If you’re looking for a compelling and strange British murder-mystery, this is the book for you. At times, it was almost too surreal and repetitive, but this book kept me on my toes as the story grew closer to revealing Aidan Bishop’s fate. The characters and settings were described acutely, and at times the story felt more like a sci-fi fantasy than Sherlock Holmes.
Overall, I give this book a 3 out of 5!
- Short Review #2: The Last Time I Lied by Riley Sager (2018)
Title: The Last Time I Lied
Author: Riley Sager
Published: 2018 (Dutton Penguin Random House, New York)
Genres: Thriller, Fiction, Mystery, Suspense
Thank god for a sick day, because I wouldn’t have been able to finish half of The Last Time I Lied in one sitting without throwing my responsibilities out the window! I read and enjoyed Sager’s other two novels, Final Girls and Lock Every Door. The Last Time I Lied is his second novel. I have also done a review on this blog for Lock Every Door when I first started the blog. He has an upcoming novel this year Home Before Dark coming out this year in July, and I’m looking forward to reading that one as well.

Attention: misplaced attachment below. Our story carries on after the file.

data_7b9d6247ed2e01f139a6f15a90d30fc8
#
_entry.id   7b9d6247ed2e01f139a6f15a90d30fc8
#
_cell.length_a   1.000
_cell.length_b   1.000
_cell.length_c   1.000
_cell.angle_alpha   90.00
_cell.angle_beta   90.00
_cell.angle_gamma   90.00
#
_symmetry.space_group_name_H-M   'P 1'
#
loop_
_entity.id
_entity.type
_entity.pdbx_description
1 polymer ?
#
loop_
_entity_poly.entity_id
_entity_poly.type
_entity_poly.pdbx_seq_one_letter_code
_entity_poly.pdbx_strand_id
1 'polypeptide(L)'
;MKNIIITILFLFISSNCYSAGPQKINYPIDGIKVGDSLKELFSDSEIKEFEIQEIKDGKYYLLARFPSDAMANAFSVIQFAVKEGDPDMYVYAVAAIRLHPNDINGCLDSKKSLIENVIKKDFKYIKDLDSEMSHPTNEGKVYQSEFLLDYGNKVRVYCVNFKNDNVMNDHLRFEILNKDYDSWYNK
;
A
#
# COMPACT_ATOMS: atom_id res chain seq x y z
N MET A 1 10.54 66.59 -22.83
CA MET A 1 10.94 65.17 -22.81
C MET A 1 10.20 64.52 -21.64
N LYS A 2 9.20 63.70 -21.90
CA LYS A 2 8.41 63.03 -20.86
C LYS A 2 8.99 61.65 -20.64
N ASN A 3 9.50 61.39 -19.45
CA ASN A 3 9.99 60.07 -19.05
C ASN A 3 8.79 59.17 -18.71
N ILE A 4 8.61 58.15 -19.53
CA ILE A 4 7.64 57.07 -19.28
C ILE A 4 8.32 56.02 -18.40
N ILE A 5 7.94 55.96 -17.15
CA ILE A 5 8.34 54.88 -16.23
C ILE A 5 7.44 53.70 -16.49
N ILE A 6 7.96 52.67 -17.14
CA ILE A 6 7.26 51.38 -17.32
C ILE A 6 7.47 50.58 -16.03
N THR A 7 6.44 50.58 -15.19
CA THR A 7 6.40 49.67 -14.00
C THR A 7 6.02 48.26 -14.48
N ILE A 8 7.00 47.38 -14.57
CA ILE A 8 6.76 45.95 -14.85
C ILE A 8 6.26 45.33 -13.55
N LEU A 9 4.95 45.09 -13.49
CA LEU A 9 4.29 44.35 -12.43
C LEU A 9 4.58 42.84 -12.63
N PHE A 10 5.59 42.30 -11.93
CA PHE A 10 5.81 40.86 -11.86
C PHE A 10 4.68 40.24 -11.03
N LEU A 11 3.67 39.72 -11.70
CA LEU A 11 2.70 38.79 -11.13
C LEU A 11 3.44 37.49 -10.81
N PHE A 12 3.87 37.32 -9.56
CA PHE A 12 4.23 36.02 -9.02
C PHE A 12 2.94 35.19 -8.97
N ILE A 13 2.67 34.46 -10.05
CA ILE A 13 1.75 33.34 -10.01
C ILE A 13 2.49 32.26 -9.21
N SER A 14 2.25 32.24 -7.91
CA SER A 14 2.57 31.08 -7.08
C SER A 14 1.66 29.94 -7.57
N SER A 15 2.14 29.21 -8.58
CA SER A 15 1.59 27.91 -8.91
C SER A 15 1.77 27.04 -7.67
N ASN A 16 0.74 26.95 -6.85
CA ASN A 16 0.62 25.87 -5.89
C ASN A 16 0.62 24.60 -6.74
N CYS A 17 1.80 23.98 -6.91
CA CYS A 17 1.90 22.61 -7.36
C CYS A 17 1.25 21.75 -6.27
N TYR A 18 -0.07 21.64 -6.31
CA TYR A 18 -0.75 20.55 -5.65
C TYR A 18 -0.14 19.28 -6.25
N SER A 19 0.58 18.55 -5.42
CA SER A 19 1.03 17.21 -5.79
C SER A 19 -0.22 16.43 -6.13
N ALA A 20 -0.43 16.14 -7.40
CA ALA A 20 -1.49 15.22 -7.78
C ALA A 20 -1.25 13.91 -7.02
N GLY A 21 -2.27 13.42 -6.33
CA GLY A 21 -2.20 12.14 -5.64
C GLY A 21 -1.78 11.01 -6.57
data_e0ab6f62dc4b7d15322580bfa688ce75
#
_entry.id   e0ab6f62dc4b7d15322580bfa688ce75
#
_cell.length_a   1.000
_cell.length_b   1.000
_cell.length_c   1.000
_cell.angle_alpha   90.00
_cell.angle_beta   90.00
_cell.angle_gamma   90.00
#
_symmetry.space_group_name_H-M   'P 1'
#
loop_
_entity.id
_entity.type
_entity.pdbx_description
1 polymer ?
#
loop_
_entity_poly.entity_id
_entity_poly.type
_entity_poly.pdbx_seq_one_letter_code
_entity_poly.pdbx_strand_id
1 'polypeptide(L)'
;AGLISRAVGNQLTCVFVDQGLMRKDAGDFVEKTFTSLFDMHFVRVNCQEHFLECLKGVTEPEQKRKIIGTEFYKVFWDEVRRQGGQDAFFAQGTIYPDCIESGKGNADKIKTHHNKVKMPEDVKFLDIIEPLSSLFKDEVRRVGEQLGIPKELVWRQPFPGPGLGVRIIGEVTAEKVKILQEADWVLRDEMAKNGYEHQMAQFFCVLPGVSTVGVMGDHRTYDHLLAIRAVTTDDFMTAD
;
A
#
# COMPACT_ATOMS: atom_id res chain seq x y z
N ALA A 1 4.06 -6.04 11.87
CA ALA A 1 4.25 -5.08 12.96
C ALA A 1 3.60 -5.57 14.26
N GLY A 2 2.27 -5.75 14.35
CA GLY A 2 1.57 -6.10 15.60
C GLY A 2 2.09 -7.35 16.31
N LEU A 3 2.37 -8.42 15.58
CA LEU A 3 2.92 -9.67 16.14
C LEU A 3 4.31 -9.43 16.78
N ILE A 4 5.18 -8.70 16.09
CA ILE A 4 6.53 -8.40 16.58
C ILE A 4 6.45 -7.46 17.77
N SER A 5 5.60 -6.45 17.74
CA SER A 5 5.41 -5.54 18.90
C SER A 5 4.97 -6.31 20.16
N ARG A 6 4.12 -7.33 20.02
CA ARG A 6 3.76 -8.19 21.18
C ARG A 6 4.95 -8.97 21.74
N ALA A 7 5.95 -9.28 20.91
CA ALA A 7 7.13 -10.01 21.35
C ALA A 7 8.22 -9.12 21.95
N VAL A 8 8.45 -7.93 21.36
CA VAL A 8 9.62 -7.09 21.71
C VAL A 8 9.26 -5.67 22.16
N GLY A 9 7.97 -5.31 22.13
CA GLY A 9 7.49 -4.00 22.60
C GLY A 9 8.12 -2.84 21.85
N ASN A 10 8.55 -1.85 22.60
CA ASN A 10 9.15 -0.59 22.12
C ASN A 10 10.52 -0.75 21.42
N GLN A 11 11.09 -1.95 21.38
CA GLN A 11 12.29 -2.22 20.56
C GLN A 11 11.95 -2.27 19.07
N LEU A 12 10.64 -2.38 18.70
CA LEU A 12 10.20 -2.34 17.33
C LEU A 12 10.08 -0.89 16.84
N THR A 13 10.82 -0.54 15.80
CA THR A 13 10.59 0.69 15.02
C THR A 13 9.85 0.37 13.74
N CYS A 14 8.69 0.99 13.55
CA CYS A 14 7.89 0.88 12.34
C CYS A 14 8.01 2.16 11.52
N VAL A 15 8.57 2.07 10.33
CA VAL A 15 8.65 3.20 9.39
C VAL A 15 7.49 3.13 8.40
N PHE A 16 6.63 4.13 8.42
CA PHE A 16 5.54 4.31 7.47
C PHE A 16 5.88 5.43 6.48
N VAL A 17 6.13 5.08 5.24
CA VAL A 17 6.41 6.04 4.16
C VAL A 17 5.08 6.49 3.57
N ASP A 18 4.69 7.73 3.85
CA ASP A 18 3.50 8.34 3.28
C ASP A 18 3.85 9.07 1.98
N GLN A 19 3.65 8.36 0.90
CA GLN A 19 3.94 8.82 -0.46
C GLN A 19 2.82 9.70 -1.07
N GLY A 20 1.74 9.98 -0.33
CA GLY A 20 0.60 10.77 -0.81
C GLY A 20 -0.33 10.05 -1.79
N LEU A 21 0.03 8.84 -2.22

I like his depictions of female protagonists. All three of his published novels are centered around a woman with previous trauma that has to face that trauma. In The Last Time I Lied, that woman is artist and former camp-goer Emma Davis. Emma is haunted by the disappearance of three girls from her cabin at a summer camp in upstate New York. She is invited back to the camp 15 years later as an instructor, and of course, the mystery continues as Emma investigates what happened to the girls along with a few new mysteries.
I recommend this book because it’s the perfect read if you’re looking for a campy and cheesy plot-driven thriller. Some of the themes and twists were too extra at times, but Sager’s ability to focus on the characters and the strange twists makes the novels enjoyable and eye-catching.
I give this book a 3.5 out of 5!
- Book Review #15: On Earth We’re Briefly Gorgeous by Ocean Vuong (2019)
Title: On Earth We’re Briefly Gorgeous: A Novel
Author: Ocean Vuong
Published: 2019 (Penguin Press New York)
Genres: Novel, Literary Fiction, Poetry, LGBTQ